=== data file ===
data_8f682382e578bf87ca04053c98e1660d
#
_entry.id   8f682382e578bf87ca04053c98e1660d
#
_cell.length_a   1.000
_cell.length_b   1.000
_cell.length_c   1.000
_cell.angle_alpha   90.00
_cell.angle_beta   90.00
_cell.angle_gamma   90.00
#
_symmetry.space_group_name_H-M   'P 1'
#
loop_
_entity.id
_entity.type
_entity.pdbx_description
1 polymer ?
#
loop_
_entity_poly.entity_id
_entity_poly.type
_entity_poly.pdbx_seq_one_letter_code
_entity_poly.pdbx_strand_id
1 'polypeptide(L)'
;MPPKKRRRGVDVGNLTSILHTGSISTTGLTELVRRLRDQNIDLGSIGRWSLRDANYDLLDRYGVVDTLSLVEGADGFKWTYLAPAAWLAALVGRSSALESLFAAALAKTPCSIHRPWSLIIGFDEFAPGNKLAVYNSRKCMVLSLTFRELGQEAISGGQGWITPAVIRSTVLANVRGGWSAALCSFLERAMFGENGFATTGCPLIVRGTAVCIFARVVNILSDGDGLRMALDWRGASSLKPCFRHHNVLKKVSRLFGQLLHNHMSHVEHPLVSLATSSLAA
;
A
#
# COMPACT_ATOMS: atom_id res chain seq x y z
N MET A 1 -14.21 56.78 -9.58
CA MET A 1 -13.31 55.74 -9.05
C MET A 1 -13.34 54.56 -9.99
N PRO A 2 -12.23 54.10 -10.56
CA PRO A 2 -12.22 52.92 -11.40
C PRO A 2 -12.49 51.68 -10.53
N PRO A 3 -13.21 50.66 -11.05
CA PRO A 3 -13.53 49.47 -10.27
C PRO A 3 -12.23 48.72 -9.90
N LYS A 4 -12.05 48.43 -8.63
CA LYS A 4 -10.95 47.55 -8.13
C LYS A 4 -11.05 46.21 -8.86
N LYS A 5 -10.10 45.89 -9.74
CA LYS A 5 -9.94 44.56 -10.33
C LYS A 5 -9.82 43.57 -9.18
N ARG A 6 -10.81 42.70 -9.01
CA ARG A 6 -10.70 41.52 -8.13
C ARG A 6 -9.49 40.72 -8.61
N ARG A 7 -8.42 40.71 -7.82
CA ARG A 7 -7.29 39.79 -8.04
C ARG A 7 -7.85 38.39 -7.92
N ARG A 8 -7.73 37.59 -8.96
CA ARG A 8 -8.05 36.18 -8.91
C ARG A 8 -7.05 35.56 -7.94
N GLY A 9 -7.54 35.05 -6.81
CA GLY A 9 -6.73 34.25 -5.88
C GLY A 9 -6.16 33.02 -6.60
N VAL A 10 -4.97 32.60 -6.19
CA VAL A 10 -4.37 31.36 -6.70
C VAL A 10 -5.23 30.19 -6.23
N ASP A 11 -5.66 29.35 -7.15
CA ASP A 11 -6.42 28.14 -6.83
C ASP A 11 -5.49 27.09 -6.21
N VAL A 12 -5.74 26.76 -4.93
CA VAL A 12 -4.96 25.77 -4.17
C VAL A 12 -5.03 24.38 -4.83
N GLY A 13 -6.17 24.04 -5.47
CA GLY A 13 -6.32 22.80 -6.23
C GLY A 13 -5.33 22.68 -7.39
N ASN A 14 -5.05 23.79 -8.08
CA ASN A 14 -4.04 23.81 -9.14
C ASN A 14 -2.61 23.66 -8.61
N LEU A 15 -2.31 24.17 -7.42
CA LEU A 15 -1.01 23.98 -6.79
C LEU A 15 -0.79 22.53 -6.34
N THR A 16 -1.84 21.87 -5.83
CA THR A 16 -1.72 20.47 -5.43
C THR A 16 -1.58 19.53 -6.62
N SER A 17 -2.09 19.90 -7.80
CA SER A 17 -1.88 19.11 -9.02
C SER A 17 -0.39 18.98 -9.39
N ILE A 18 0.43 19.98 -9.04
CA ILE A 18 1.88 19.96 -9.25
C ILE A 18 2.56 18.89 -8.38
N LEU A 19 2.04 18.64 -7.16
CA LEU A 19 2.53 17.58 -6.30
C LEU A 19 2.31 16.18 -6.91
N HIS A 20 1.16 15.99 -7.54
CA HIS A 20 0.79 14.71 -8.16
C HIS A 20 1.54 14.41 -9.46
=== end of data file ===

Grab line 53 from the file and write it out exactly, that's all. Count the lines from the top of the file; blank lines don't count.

CA ARG A 8 -8.05 36.18 -8.91